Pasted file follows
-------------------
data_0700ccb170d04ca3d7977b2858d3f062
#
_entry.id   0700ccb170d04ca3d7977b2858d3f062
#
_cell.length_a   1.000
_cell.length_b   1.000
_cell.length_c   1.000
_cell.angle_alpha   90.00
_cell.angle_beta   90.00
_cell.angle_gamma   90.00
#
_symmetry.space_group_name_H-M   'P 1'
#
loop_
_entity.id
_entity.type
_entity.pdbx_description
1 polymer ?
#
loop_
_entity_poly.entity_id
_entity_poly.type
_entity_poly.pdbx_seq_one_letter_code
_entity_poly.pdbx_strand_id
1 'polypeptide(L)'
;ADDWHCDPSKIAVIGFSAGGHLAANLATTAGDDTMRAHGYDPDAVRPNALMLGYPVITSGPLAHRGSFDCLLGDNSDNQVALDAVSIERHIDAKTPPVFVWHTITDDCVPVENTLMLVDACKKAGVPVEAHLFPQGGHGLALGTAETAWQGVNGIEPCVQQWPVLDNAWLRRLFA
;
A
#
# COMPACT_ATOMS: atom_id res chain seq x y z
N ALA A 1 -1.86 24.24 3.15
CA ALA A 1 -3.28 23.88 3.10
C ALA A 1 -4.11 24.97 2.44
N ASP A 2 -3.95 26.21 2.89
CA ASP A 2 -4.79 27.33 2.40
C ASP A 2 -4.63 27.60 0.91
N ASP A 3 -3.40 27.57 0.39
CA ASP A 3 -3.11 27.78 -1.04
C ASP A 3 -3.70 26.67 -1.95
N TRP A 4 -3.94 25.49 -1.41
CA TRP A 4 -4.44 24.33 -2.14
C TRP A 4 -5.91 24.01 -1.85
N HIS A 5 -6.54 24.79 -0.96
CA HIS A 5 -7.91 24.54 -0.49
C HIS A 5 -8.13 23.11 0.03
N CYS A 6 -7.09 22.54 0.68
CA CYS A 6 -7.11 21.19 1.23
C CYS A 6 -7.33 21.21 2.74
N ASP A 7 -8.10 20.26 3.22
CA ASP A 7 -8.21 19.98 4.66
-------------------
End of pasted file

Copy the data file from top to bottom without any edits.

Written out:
data_0700ccb170d04ca3d7977b2858d3f062
#
_entry.id   0700ccb170d04ca3d7977b2858d3f062
#
_cell.length_a   1.000
_cell.length_b   1.000
_cell.length_c   1.000
_cell.angle_alpha   90.00
_cell.angle_beta   90.00
_cell.angle_gamma   90.00
#
_symmetry.space_group_name_H-M   'P 1'
#
loop_
_entity.id
_entity.type
_entity.pdbx_description
1 polymer ?
#
loop_
_entity_poly.entity_id
_entity_poly.type
_entity_poly.pdbx_seq_one_letter_code
_entity_poly.pdbx_strand_id
1 'polypeptide(L)'
;ADDWHCDPSKIAVIGFSAGGHLAANLATTAGDDTMRAHGYDPDAVRPNALMLGYPVITSGPLAHRGSFDCLLGDNSDNQVALDAVSIERHIDAKTPPVFVWHTITDDCVPVENTLMLVDACKKAGVPVEAHLFPQGGHGLALGTAETAWQGVNGIEPCVQQWPVLDNAWLRRLFA
;
A
#
# COMPACT_ATOMS: atom_id res chain seq x y z
N ALA A 1 -1.86 24.24 3.15
CA ALA A 1 -3.28 23.88 3.10
C ALA A 1 -4.11 24.97 2.44
N ASP A 2 -3.95 26.21 2.89
CA ASP A 2 -4.79 27.33 2.40
C ASP A 2 -4.63 27.60 0.91
N ASP A 3 -3.40 27.57 0.39
CA ASP A 3 -3.11 27.78 -1.04
C ASP A 3 -3.70 26.67 -1.95
N TRP A 4 -3.94 25.49 -1.41
CA TRP A 4 -4.44 24.33 -2.14
C TRP A 4 -5.91 24.01 -1.85
N HIS A 5 -6.54 24.79 -0.96
CA HIS A 5 -7.91 24.54 -0.49
C HIS A 5 -8.13 23.11 0.03
N CYS A 6 -7.09 22.54 0.68
CA CYS A 6 -7.11 21.19 1.23
C CYS A 6 -7.33 21.21 2.74
N ASP A 7 -8.10 20.26 3.22
CA ASP A 7 -8.21 19.98 4.66